• Nine: Percentage of uninsured Floridians getting help for the above, 2010-14.
  • $7 million-$190 million. Budget savings range reported by different states which expanded Medicaid.
  • 17, 18, 33: Percentage drop in arrests among three groups of people frequently in trouble with the law after Washington state began providing them with Medicaid-financed substance abuse treatment.

We already tackled one tricky addiction math question this morning, one raised by this festive magazine cover.

Harpers' controversial piece on legalizing drugs- all drugs.
Harpers’ controversial piece on legalizing drugs- all drugs.

Stay tuned as Post reporters Christine Stapleton and Pat Beall cover the Summit live from Atlanta.  Stapleton and Beall are members of a team of reporters that have been investigating scams in Palm Beach County’s $1 billion drug treatment industry

The 8-month long investigation by the Palm Beach Post uncovered patient brokering, insurance fraud and kickbacks.

 

Congressional reps ask state to close local juvenile lockup until FDLE wraps up investigation

 

Shelley Vana, paying a second visit to the juvenile center.
Shelley Vana, paying a second visit to the juvenile center.

Four South Florida congressional representatives are asking the state to shutter Palm Beach County’s troubled juvenile detention center until an investigation by the Florida Department of Law Enforcement agency is complete.

In an Aug. 7 letter to Department of Juvenile Justice Secretary Christina Daly, U.S. Representatives Alcee Hastings, Lois Frankel, Ted Deutch and Patrick Murphy wrote that, “We are disturbed by recent reports that outline a troubling trend of violent altercations” at the Palm Beach Regional Juvenile Correctional Facility.

Nor were they happy with reports of substandard living conditions and inadequate meals reported by Palm Beach County Mayor Shelley Vana, who has for months criticized management of the state facility by a private company, Youth Services International.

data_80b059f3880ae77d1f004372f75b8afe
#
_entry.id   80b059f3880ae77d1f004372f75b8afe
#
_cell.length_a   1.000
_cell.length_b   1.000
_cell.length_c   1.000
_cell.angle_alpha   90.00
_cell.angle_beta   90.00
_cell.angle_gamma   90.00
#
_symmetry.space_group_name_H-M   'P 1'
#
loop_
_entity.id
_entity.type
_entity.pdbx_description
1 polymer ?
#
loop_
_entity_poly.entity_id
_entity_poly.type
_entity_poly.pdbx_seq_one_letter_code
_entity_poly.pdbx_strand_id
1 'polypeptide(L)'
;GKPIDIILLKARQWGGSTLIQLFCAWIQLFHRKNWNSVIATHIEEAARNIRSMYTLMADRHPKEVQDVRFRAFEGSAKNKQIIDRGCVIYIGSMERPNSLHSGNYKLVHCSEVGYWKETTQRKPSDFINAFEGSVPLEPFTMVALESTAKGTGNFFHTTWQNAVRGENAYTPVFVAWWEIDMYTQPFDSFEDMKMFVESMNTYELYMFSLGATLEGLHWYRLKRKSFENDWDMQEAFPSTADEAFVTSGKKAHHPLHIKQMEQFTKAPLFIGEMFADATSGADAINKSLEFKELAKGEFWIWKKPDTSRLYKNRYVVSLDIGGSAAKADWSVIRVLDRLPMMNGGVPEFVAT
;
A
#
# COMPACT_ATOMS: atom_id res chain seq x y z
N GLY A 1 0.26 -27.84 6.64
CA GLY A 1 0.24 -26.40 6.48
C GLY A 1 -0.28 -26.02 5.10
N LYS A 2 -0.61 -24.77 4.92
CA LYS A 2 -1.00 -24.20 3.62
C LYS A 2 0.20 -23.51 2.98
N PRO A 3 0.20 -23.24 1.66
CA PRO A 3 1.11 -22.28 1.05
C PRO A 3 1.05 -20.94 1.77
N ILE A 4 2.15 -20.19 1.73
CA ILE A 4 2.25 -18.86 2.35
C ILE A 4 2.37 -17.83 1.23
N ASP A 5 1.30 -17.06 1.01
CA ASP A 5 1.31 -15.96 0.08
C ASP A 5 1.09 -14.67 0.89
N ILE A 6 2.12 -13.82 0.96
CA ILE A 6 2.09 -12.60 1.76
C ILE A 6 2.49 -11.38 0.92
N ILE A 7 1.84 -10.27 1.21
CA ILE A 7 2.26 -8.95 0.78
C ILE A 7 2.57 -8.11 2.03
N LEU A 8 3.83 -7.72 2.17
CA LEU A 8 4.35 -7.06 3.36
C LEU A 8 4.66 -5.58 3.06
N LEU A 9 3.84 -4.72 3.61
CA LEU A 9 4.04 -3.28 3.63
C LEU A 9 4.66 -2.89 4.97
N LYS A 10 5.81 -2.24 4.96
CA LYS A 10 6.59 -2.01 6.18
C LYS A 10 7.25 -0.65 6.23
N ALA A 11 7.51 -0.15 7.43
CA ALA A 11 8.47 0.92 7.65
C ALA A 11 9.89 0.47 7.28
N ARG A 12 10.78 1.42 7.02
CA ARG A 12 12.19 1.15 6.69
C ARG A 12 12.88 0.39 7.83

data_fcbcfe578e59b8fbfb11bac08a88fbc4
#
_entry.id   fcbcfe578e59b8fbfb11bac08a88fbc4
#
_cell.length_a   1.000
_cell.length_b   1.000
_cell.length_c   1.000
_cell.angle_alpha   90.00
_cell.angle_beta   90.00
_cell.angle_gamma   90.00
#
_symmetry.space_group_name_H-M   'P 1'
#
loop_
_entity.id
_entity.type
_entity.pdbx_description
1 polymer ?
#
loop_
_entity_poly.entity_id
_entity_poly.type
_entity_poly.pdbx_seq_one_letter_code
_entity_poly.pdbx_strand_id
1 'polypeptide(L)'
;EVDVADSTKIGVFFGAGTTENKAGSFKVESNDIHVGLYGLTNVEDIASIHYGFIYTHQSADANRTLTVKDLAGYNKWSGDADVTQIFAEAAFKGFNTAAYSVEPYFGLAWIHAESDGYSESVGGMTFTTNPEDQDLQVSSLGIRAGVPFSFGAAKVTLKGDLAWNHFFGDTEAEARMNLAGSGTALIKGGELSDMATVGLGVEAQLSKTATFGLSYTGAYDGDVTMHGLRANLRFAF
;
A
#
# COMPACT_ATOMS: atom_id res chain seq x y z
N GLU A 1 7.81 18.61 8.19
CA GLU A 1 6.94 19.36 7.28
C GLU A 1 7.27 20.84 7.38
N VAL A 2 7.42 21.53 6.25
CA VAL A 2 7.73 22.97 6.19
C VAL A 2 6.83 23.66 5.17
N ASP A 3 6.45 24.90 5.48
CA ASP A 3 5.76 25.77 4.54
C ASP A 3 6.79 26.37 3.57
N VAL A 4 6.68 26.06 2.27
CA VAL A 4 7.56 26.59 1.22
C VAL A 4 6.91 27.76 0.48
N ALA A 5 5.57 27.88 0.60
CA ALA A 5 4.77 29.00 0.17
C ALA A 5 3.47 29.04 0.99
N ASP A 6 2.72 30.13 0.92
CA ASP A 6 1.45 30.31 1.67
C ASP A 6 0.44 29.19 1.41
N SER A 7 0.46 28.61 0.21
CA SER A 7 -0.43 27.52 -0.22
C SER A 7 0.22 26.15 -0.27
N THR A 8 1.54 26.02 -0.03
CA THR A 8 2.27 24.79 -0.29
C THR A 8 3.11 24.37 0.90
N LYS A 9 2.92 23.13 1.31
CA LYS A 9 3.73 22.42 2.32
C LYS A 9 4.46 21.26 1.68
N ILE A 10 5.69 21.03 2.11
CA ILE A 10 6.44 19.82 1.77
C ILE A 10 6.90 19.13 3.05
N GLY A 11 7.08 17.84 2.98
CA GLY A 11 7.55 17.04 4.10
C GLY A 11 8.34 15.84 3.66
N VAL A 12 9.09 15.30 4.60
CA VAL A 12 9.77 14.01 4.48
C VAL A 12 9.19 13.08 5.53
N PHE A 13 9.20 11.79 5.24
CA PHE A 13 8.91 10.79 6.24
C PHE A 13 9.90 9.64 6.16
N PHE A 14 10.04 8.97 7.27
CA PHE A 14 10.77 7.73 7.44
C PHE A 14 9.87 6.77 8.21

Daly earlier this year asked FDLE to investigate the lockup, which houses more than 100 teenage boys in serious trouble with the law.

But that’s not enough, the representatives stated: Given a history of mismanagement by YSI, which last year lost a state contract to run a state substance abuse treatment center for juveniles in Santa Rosa County, and continued reports of trouble at the local facility, the four congressional reps asked DJJ “to suspend the operation of the facility pending the outcome” of the FDLE inquiry – and to investigate whether YSI is competent to run it.

Math used in Post’s Florida Lottery investigation published in journal

The Palm Beach Post, with the help of some top-notch mathematicians, used some pretty sophisticated math to uncover fraud within the Florida Lottery last year.

So sophisticated, in fact, that it’s been published in the peer-reviewed scientific journal Mathematics.

Much of the content in the paper, “Some people have all the luck,” reads like Greek unless you’re a mathematician. The paper, for example, relies partly on “log-concavity of the regularized Beta function, which lets us show that any local minimizer attains the global minimal value.”

You can bet a Post reporter didn’t write that.

Actually, it comes from three mathematicians and statisticians. When The Post started noticing some people winning the lottery at improbable rates – in some cases, more than 200 times – a reporter reached out to several mathematicians and statisticians for help answering a question: How much would someone have to spend to win the lottery so often?